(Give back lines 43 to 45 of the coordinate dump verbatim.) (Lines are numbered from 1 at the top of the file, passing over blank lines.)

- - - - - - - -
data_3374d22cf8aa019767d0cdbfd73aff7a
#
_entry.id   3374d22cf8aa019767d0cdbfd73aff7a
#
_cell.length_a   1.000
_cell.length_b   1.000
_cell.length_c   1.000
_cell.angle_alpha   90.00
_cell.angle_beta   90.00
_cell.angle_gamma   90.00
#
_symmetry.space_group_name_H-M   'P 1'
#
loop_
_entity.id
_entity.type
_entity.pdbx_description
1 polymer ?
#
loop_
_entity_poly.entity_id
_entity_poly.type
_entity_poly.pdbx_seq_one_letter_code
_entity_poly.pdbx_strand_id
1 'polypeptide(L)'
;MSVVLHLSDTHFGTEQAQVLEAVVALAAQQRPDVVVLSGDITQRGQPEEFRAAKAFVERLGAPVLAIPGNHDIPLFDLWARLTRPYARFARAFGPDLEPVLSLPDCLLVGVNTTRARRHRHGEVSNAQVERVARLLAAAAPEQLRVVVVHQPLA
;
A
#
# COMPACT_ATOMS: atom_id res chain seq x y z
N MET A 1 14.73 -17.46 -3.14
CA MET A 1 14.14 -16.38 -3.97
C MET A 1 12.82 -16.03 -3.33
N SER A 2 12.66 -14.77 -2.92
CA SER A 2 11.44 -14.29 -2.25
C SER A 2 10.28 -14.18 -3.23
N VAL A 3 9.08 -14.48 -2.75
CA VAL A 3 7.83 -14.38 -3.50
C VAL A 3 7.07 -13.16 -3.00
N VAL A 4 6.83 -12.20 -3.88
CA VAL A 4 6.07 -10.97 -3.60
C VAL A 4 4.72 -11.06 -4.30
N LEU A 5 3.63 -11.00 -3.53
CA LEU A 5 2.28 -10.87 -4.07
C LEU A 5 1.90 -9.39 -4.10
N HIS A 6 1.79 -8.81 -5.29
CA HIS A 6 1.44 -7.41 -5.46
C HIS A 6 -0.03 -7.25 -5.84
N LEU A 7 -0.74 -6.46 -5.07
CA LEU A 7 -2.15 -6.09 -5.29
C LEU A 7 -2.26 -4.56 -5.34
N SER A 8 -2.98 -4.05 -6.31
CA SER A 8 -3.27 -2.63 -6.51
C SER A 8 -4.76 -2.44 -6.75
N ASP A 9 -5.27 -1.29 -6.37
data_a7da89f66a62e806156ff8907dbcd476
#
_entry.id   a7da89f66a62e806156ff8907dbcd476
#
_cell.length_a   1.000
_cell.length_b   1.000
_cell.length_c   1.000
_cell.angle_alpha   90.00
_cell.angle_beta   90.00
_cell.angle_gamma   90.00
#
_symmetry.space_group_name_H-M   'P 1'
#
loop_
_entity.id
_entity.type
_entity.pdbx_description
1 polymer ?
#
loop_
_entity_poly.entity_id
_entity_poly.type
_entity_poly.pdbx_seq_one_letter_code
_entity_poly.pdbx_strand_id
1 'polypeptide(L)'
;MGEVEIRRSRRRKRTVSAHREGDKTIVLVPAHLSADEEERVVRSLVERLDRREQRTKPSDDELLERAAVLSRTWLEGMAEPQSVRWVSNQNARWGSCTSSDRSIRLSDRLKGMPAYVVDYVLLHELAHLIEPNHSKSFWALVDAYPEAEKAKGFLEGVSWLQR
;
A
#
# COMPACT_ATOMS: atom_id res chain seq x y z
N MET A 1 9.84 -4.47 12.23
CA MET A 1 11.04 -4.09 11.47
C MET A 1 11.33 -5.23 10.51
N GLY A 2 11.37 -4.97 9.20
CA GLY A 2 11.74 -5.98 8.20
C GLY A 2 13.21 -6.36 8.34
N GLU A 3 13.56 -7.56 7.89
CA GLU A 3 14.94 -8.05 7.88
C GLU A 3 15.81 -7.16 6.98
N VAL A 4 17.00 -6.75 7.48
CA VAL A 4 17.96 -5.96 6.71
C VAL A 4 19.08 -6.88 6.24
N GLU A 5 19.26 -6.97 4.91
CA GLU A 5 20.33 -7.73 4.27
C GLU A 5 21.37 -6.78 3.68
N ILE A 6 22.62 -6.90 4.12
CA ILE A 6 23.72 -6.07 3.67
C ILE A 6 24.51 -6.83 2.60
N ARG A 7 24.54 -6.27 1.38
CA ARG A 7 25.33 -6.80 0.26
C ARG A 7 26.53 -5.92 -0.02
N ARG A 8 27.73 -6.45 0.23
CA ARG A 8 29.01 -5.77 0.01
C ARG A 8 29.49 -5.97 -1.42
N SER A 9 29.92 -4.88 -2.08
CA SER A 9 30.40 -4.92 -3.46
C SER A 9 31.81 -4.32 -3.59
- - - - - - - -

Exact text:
N LEU A 5 3.63 -11.00 -3.53
CA LEU A 5 2.28 -10.87 -4.07
C LEU A 5 1.90 -9.39 -4.10